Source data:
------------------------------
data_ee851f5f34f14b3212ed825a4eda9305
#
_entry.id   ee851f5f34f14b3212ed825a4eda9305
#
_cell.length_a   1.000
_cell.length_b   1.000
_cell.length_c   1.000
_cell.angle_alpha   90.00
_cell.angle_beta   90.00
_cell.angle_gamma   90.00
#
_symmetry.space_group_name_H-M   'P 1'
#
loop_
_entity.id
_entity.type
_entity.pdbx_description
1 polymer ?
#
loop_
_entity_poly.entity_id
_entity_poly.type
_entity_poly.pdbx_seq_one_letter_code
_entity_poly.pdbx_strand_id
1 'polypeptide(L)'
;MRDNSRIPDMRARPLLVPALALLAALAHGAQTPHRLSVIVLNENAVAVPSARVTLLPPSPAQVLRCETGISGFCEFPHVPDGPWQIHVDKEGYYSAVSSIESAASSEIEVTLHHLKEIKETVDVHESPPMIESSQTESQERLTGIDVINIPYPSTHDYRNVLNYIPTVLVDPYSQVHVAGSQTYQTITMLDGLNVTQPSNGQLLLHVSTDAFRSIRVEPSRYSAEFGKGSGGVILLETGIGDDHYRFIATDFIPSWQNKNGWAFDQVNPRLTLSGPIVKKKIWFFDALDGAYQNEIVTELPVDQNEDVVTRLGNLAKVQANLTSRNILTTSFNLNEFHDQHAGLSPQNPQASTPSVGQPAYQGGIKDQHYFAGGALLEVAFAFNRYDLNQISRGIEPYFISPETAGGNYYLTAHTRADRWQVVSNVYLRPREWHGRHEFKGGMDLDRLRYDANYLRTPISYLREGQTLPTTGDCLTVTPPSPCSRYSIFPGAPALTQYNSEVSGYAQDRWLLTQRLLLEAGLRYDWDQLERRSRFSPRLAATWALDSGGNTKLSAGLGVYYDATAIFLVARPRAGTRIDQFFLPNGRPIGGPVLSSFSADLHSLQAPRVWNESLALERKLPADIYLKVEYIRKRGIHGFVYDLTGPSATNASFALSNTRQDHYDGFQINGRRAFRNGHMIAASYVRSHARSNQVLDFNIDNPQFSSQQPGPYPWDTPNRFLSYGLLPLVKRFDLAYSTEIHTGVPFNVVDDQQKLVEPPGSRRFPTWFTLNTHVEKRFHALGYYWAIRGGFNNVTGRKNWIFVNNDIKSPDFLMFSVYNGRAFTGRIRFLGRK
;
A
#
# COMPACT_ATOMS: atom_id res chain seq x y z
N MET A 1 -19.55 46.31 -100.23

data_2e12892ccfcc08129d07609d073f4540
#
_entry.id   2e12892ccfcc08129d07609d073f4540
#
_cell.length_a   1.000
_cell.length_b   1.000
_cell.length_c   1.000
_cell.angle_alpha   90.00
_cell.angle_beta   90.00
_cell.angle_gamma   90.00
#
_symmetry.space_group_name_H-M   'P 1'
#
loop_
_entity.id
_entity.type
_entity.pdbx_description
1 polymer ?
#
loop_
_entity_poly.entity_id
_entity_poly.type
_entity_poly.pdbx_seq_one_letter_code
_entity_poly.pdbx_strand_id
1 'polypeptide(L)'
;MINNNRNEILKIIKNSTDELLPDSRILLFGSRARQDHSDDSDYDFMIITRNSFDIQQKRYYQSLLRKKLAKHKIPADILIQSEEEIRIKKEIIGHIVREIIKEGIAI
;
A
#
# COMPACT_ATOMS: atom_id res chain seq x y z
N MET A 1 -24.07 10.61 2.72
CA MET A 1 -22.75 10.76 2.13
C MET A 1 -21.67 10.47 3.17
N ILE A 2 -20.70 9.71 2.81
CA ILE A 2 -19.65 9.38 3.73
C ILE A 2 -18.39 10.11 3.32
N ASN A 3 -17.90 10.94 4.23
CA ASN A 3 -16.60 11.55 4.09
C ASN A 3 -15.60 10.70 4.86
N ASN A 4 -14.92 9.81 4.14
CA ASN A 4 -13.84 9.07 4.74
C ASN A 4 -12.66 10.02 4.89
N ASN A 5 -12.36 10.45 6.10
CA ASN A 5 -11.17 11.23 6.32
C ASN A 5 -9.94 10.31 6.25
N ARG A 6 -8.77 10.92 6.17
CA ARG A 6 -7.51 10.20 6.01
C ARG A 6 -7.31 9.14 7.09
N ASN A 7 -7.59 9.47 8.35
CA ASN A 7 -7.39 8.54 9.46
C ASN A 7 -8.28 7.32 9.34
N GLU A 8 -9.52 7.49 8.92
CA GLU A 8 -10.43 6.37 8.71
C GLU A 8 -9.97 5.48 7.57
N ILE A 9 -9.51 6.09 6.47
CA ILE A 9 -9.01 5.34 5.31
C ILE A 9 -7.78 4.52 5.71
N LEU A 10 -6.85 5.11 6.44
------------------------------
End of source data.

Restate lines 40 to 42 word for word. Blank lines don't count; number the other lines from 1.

_cell.angle_beta   90.00
_cell.angle_gamma   90.00
#